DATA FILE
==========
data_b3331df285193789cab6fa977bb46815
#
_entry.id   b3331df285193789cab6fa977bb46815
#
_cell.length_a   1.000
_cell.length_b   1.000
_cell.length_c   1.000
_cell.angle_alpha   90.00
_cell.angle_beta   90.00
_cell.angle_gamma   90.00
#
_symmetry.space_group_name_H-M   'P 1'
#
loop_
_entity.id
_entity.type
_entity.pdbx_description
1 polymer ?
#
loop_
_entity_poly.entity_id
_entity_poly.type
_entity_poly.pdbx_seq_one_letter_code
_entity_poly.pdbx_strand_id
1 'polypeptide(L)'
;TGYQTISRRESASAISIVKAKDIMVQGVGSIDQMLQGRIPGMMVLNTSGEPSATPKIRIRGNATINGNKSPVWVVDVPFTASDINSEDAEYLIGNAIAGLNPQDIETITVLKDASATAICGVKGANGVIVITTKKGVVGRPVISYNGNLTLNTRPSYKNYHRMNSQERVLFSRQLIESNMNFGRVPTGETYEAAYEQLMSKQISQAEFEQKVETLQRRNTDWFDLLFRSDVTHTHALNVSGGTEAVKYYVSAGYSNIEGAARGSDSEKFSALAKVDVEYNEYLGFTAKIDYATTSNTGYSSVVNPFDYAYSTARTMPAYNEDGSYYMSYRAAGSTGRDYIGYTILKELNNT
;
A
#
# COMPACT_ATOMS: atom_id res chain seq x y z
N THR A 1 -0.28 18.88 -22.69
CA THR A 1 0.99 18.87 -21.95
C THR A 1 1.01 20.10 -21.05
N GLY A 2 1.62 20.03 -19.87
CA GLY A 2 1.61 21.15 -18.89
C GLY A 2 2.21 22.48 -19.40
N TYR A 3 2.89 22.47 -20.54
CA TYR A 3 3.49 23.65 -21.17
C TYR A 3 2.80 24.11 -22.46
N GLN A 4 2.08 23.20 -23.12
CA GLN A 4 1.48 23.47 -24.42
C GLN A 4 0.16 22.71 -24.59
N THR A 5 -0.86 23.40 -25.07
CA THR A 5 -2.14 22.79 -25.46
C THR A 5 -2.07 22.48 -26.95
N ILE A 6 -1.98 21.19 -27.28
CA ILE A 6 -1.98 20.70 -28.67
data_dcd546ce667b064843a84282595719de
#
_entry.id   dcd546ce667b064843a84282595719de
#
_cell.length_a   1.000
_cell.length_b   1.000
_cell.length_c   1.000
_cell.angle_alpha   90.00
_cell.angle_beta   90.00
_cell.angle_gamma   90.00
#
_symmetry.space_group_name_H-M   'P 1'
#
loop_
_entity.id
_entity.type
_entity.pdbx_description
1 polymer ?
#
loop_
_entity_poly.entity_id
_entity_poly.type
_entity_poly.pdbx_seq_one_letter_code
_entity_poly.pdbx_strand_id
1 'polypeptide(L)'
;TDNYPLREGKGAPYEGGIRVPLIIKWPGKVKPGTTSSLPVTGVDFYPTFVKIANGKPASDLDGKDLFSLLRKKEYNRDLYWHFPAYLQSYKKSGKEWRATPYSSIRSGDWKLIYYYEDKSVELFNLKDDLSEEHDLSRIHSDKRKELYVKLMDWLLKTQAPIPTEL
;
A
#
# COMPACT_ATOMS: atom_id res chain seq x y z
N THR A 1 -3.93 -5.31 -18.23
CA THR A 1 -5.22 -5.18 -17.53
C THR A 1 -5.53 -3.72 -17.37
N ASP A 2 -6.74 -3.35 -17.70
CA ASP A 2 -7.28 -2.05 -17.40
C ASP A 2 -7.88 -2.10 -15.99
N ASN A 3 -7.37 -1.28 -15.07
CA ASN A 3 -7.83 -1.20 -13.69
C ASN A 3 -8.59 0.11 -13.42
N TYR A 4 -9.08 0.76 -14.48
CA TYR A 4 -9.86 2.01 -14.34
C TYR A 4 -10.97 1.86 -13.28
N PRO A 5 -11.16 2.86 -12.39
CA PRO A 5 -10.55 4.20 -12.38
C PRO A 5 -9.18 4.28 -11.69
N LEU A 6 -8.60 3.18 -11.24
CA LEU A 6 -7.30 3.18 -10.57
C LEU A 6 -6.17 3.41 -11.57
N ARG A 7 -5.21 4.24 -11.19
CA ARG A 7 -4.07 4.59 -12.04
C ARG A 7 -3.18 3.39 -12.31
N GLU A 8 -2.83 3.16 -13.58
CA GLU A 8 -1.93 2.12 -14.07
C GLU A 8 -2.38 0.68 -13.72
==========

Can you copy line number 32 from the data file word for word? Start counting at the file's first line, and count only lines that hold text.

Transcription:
CA THR A 1 0.99 18.87 -21.95